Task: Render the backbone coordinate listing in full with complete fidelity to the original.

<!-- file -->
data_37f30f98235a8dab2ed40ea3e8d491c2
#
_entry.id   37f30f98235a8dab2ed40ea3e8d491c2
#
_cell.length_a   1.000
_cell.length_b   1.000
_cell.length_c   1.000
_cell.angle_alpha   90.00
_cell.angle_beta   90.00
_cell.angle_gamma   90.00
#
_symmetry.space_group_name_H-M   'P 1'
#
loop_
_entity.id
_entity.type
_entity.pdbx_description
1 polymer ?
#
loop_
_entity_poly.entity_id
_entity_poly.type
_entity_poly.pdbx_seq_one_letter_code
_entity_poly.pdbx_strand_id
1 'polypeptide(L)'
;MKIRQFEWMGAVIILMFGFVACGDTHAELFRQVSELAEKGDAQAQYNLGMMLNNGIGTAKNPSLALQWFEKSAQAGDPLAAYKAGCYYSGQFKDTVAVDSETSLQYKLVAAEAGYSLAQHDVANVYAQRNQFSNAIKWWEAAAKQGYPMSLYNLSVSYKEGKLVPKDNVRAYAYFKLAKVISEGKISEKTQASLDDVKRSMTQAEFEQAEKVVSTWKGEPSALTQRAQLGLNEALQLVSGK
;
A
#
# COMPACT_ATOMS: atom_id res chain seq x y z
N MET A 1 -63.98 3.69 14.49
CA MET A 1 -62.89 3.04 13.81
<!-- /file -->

data_37f30f98235a8dab2ed40ea3e8d491c2
#
_entry.id   37f30f98235a8dab2ed40ea3e8d491c2
#
_cell.length_a   1.000
_cell.length_b   1.000
_cell.length_c   1.000
_cell.angle_alpha   90.00
_cell.angle_beta   90.00
_cell.angle_gamma   90.00
#
_symmetry.space_group_name_H-M   'P 1'
#
loop_
_entity.id
_entity.type
_entity.pdbx_description
1 polymer ?
#
loop_
_entity_poly.entity_id
_entity_poly.type
_entity_poly.pdbx_seq_one_letter_code
_entity_poly.pdbx_strand_id
1 'polypeptide(L)'
;MKIRQFEWMGAVIILMFGFVACGDTHAELFRQVSELAEKGDAQAQYNLGMMLNNGIGTAKNPSLALQWFEKSAQAGDPLAAYKAGCYYSGQFKDTVAVDSETSLQYKLVAAEAGYSLAQHDVANVYAQRNQFSNAIKWWEAAAKQGYPMSLYNLSVSYKEGKLVPKDNVRAYAYFKLAKVISEGKISEKTQASLDDVKRSMTQAEFEQAEKVVSTWKGEPSALTQRAQLGLNEALQLVSGK
;
A
#
# COMPACT_ATOMS: atom_id res chain seq x y z
N MET A 1 -63.98 3.69 14.49
CA MET A 1 -62.89 3.04 13.81